Baby found in landfill never received name, justice | The Wake Weekly
The Wake Weekly


Baby found in landfill never received name, justice

Posted on October 10, 2021

Updated on October 11, 2021

Local newsUnidentified

Stock photo | Pixabay

Unidentified is a weekly series examining the more than 120 cases of unidentified human remains discovered in North Carolina. News Editor Lindell J. Kay produces each installment for The Enterprise of Spring Hope and other Restoration NewsMedia newspapers.

Click here to read previous installments in the series, along with case updates and additional resources, on Kay's Unidentified blog. | 252-265-8117

PINETOPS — Mistaken for a baby doll at first, an unknown dead newborn wrapped in a plastic bag turned up at the Edgecombe County Landfill nearly three decades ago.

A sanitation worker arrived at the Sparta Road landfill early on the morning of Feb. 25, 1994. He noticed a plastic Food Lion bag with what he thought might be a doll’s leg sticking out.

When he opened the bag to be sure, he found a dead newborn baby wrapped in floral print curtains.

The discarded baby’s cause of death isn’t known, but the child had been in the trash for about a day, according to medical examiner reports.

Surrounding trash probably originated from a dumpster at Edgecombe Community College, but it also could have been from Tarboro, from the Heritage Hospital now known as Vidant Edgecombe Hospital, or from the unincorporated Crisp, Pitts Crossroads or Triangle communities.

Lending credence to ECC being the dumping ground, witnesses told authorities they saw a woman drive up in a blue car and look in and around the dumpster the day before the baby was found. They remembered the woman because it was raining as she rummaged through the dumpster, according to archived news reports.

No case is too old to be investigated, said Lt. Wilson Muse of the Edgecombe County Sheriff’s Office.

“We will thoroughly investigate all tips received and try to find justice for the victims and their families in all cold cases,” Muse said.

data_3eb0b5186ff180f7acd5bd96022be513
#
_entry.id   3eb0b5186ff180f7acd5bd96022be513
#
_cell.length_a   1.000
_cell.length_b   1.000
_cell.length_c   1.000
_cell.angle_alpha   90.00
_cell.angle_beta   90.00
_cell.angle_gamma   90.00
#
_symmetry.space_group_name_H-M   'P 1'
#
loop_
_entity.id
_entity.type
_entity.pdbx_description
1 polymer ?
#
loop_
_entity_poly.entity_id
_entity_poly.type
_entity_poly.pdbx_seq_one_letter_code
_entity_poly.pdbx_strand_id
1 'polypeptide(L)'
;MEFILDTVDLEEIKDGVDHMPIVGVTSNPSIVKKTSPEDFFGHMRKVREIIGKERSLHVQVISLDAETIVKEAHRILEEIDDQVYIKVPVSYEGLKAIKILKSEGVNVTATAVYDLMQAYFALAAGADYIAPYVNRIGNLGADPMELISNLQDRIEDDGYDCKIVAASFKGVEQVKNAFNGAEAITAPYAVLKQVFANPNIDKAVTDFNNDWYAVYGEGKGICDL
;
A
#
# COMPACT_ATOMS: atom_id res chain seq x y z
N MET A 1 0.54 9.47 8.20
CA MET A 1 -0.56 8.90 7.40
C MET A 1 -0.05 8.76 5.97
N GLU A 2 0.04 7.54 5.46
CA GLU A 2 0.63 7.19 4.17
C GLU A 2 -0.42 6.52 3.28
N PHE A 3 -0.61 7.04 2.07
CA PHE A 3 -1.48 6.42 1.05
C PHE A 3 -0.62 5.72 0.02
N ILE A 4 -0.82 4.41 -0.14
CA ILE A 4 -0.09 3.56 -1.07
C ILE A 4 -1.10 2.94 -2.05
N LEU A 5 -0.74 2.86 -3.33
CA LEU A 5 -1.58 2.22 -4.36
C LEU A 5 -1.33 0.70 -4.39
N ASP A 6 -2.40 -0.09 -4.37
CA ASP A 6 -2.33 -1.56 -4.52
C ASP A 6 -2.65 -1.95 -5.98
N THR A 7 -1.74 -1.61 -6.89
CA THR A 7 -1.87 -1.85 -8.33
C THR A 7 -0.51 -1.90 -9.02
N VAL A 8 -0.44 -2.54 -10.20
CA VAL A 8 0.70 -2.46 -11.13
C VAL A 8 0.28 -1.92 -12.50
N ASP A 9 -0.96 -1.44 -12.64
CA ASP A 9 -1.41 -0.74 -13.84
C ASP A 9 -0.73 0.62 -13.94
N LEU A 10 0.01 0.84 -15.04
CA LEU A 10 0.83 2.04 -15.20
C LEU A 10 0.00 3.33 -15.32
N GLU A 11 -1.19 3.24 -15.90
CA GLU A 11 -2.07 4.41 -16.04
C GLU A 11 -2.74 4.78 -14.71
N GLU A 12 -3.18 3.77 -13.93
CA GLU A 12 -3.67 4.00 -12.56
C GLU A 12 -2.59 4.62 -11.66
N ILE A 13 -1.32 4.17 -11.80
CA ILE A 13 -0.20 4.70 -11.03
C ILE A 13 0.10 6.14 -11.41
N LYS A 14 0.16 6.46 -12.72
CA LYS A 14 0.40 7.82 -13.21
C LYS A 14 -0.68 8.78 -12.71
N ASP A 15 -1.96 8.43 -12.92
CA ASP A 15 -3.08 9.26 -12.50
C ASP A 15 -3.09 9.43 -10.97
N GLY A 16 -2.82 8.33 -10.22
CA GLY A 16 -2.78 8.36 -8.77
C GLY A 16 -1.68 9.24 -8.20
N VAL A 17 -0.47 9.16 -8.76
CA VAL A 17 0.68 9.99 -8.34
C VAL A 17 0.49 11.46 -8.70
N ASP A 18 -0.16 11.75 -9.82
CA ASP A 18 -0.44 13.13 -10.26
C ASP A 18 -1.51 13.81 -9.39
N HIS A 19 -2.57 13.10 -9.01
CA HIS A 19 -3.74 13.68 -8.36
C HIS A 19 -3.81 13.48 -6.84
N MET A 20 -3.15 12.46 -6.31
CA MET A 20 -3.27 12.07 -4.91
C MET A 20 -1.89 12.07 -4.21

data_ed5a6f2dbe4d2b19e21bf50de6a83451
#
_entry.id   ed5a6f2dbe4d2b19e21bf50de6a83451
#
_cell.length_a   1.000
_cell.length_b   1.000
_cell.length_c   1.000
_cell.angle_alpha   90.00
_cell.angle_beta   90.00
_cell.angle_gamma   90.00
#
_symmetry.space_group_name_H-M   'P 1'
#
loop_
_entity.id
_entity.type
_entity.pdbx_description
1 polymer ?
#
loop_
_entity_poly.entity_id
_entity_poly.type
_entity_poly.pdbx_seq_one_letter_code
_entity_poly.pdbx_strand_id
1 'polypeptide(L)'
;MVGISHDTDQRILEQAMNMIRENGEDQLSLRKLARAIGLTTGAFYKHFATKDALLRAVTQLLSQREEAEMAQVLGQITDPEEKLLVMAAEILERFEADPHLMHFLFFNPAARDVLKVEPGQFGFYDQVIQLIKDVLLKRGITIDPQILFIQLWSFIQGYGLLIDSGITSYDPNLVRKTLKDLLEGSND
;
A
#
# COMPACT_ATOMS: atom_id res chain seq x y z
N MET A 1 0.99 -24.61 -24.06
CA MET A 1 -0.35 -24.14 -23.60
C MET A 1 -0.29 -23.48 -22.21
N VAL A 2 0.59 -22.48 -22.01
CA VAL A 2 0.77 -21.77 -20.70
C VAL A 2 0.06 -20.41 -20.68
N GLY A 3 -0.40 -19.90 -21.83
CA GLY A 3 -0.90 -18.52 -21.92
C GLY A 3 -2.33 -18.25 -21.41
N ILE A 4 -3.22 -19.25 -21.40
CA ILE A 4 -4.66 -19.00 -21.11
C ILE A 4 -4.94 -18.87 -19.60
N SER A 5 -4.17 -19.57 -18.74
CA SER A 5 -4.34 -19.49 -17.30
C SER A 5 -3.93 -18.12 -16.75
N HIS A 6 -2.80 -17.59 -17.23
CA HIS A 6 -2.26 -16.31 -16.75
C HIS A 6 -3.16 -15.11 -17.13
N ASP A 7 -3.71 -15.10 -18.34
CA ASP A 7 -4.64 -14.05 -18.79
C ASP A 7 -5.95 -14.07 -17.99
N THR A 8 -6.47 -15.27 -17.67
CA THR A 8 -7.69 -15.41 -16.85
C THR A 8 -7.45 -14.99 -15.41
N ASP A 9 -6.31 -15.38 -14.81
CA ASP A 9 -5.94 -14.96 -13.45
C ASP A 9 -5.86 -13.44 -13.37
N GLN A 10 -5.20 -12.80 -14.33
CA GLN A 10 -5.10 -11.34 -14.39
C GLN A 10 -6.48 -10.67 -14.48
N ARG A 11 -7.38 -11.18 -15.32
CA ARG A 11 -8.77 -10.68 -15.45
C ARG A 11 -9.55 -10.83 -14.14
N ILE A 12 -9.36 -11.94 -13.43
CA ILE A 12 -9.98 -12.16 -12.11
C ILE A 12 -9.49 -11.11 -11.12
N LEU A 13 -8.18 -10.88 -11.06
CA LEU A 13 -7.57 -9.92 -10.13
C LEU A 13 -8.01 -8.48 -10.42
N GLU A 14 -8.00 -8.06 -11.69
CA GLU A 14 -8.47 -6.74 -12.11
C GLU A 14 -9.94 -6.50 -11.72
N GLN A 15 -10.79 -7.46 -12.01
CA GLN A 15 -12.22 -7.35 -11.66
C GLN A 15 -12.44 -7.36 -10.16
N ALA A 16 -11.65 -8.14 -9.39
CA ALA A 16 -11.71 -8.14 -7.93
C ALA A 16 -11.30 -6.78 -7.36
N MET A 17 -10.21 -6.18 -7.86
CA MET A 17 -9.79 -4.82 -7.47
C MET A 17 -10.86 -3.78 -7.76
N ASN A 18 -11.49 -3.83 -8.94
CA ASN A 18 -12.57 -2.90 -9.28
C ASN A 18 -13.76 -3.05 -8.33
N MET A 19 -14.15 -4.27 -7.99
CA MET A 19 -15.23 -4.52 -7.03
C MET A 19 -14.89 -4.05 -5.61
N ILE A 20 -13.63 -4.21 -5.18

Washed ashore, unearthed in shallow graves, stumbled upon in the woods, discovered in abandoned houses, killed on busy roads and located in rivers, ponds and along railroad tracks, more than 100 bodies remain unidentified in North Carolina. This is one of their stories.

The discarded baby was white, possibly Hispanic or mixed-race. The child’s gender hasn’t been revealed, if it’s known to authorities.

Twenty-one inches long and weighing nearly 7 pounds, the discarded baby appeared well-nourished with thick black hair and brown eyes.

Dentals, fingerprints and DNA aren’t available for comparison, according to information from the Doe Network, a volunteer-run international clearinghouse for unidentified and missing persons.

The discarded baby’s case number in the National Missing and Unidentified Person System is 2789.

Anyone with information about the case can call the Edgecombe County Sheriff’s Office at 252-641-7911.

More Local news

People from across the county attended the candlelight vigil at Knightdale Station Park on Oct. 20 for Officer Ryan Hayworth.

'Life of service': Hundreds attend vigil for Knightdale officer Ryan Hayworth

By Amber Revels-Stocks
| October 22, 2021

KNIGHTDALE — Hundreds of people from across the county attended a candlelight vigil Wednesday night ...

Members of the Wendell-Wake County Branch of NAACP pose with their charter president's gravestone after it was dedicated on Friday.

NAACP honors Wendell matriarch as 'unsung hero' during Jim Crow

By Amber Revels-Stocks
| October 22, 2021

WENDELL — When she was 29-years-old, Ruth Harrod Morgan decided she would register to vote. It was 1...

From left, Franklinton candidates Nalley, Meador and Allers.

2021 Municipal Elections

Prospectives weigh in on Franklinton issues

From staff reports
| October 22, 2021

FRANKLINTON — Eight people are running for the three commissioner seats. Commissioners John Allers, ...

Local news

Powered by Nash & Pine | v4.1.4